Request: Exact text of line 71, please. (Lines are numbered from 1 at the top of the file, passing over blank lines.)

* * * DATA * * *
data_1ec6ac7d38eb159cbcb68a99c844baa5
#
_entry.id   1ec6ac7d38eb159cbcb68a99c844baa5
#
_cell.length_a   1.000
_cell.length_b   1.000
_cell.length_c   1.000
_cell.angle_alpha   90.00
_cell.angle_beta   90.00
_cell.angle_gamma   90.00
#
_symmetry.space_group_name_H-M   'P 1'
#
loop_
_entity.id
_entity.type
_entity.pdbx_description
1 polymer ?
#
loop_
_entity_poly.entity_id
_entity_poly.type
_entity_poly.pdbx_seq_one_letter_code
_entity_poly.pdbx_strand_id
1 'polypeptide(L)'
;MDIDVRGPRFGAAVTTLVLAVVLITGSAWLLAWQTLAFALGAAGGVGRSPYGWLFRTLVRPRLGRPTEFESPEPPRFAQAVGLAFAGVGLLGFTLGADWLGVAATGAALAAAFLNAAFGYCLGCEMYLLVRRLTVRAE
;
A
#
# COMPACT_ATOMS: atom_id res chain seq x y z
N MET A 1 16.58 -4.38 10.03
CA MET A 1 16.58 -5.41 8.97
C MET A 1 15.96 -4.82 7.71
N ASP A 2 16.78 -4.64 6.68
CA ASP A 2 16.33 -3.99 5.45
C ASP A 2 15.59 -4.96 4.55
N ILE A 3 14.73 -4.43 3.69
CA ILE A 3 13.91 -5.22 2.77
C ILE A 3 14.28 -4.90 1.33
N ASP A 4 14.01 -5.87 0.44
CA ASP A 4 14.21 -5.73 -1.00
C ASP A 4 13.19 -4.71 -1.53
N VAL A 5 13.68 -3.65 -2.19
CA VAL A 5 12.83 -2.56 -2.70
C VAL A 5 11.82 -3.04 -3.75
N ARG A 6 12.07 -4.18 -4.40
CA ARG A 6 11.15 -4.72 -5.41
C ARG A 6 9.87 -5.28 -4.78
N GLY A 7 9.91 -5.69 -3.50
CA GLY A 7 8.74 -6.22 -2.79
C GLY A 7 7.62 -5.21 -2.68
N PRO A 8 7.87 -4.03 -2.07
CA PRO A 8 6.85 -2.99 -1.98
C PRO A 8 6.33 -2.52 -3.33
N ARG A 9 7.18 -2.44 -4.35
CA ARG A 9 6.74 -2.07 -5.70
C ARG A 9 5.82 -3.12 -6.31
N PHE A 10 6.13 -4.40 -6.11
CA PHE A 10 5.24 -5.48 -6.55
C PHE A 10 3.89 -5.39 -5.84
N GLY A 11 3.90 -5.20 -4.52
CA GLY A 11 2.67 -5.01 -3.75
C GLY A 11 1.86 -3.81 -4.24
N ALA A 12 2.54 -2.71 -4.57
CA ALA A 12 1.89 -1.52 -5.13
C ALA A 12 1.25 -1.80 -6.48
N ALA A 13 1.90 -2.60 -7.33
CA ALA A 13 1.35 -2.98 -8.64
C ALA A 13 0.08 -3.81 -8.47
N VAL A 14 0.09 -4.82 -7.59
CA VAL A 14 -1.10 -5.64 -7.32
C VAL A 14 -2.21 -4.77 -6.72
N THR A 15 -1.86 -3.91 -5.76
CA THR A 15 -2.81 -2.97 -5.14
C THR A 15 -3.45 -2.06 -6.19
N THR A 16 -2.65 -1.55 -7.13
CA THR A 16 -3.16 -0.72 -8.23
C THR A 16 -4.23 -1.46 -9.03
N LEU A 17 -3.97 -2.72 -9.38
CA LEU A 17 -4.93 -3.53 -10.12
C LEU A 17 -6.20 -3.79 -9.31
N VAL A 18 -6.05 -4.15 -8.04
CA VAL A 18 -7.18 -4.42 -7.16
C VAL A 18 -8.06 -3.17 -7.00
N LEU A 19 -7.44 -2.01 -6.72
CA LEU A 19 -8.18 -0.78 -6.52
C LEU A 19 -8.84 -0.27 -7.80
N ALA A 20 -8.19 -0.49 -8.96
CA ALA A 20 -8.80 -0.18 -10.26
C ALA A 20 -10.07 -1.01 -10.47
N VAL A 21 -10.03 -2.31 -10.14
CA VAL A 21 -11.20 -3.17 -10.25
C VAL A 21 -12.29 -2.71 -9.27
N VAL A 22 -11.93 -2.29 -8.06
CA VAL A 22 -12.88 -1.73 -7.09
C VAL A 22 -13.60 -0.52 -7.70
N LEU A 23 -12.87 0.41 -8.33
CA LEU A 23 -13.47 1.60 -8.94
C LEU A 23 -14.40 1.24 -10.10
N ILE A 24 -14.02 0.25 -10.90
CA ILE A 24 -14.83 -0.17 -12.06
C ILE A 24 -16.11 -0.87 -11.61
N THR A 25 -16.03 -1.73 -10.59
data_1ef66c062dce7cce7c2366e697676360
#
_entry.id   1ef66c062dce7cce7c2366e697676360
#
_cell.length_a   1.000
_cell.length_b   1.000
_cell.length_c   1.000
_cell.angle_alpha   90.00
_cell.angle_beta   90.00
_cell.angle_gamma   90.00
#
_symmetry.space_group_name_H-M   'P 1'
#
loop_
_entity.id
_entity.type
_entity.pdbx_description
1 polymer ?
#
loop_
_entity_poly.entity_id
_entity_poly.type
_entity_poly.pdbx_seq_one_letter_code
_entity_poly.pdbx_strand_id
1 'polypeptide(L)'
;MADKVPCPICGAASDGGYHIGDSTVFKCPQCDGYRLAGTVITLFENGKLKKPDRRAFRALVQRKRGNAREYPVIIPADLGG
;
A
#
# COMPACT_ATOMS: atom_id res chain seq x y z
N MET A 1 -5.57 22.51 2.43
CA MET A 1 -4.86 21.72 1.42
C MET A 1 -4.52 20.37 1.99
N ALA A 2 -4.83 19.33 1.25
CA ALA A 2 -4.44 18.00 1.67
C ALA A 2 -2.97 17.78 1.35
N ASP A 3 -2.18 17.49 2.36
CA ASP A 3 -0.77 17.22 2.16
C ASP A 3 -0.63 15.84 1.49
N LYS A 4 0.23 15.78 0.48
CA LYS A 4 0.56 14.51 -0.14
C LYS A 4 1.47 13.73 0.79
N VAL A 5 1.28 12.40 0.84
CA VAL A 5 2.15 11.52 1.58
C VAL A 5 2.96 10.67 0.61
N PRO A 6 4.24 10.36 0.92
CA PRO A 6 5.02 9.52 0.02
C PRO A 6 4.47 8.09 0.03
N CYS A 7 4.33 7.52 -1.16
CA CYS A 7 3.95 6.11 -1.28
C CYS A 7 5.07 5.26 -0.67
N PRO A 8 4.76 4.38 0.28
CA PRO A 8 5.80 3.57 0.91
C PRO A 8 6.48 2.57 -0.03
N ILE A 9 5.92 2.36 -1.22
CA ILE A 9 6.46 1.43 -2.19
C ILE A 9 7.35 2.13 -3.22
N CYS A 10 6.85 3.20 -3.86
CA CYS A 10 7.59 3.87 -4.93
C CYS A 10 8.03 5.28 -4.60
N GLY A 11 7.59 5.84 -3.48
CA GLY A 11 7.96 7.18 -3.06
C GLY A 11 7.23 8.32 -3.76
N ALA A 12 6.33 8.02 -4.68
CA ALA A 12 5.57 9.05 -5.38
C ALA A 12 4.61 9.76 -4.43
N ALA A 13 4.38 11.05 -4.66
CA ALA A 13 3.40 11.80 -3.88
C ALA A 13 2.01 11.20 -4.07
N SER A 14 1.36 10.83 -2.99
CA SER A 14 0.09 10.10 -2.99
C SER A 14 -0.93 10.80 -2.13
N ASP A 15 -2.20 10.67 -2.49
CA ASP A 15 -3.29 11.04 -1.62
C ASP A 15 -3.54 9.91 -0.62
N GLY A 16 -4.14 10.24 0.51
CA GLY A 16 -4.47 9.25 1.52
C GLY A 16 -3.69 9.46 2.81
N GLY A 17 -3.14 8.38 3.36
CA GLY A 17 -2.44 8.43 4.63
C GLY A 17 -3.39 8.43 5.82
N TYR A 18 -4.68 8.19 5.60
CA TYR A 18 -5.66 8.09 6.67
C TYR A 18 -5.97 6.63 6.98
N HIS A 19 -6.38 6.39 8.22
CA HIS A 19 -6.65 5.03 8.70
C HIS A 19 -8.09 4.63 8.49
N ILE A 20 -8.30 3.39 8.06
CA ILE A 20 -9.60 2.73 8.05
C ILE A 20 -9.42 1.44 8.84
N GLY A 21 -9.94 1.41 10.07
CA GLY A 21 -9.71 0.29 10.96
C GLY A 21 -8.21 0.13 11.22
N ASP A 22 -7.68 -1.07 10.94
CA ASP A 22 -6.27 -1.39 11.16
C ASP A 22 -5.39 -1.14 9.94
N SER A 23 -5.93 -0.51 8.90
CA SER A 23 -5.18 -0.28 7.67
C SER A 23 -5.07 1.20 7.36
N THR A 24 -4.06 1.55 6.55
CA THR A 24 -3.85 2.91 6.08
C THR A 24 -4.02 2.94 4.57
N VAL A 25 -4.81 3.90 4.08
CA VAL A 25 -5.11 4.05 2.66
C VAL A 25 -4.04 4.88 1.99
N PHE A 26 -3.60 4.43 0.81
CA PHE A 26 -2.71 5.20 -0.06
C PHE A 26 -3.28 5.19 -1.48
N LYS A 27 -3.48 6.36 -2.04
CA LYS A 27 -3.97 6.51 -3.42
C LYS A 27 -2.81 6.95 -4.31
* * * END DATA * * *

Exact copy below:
CA VAL A 14 -1.10 -5.64 -7.32